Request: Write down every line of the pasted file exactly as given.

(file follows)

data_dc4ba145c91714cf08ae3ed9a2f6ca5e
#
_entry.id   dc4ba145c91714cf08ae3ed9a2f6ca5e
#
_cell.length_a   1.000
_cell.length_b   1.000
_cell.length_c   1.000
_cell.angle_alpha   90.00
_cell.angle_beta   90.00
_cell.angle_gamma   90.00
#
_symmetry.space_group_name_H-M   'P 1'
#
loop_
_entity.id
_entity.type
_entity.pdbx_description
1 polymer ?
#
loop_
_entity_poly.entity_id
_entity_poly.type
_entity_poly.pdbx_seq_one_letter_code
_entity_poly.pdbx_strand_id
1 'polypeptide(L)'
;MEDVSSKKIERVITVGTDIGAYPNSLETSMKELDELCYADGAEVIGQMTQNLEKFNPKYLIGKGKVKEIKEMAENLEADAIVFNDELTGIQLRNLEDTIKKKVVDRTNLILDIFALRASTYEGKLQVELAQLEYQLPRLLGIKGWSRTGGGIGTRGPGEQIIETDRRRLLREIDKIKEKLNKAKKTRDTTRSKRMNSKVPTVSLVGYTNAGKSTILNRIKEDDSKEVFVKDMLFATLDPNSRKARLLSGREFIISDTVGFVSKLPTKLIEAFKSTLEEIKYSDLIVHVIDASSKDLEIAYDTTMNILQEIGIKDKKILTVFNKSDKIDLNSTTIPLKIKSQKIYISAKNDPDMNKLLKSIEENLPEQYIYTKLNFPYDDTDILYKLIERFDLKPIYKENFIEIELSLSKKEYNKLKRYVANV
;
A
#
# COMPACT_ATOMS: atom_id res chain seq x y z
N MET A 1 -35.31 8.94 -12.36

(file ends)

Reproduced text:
data_dc4ba145c91714cf08ae3ed9a2f6ca5e
#
_entry.id   dc4ba145c91714cf08ae3ed9a2f6ca5e
#
_cell.length_a   1.000
_cell.length_b   1.000
_cell.length_c   1.000
_cell.angle_alpha   90.00
_cell.angle_beta   90.00
_cell.angle_gamma   90.00
#
_symmetry.space_group_name_H-M   'P 1'
#
loop_
_entity.id
_entity.type
_entity.pdbx_description
1 polymer ?
#
loop_
_entity_poly.entity_id
_entity_poly.type
_entity_poly.pdbx_seq_one_letter_code
_entity_poly.pdbx_strand_id
1 'polypeptide(L)'
;MEDVSSKKIERVITVGTDIGAYPNSLETSMKELDELCYADGAEVIGQMTQNLEKFNPKYLIGKGKVKEIKEMAENLEADAIVFNDELTGIQLRNLEDTIKKKVVDRTNLILDIFALRASTYEGKLQVELAQLEYQLPRLLGIKGWSRTGGGIGTRGPGEQIIETDRRRLLREIDKIKEKLNKAKKTRDTTRSKRMNSKVPTVSLVGYTNAGKSTILNRIKEDDSKEVFVKDMLFATLDPNSRKARLLSGREFIISDTVGFVSKLPTKLIEAFKSTLEEIKYSDLIVHVIDASSKDLEIAYDTTMNILQEIGIKDKKILTVFNKSDKIDLNSTTIPLKIKSQKIYISAKNDPDMNKLLKSIEENLPEQYIYTKLNFPYDDTDILYKLIERFDLKPIYKENFIEIELSLSKKEYNKLKRYVANV
;
A
#
# COMPACT_ATOMS: atom_id res chain seq x y z
N MET A 1 -35.31 8.94 -12.36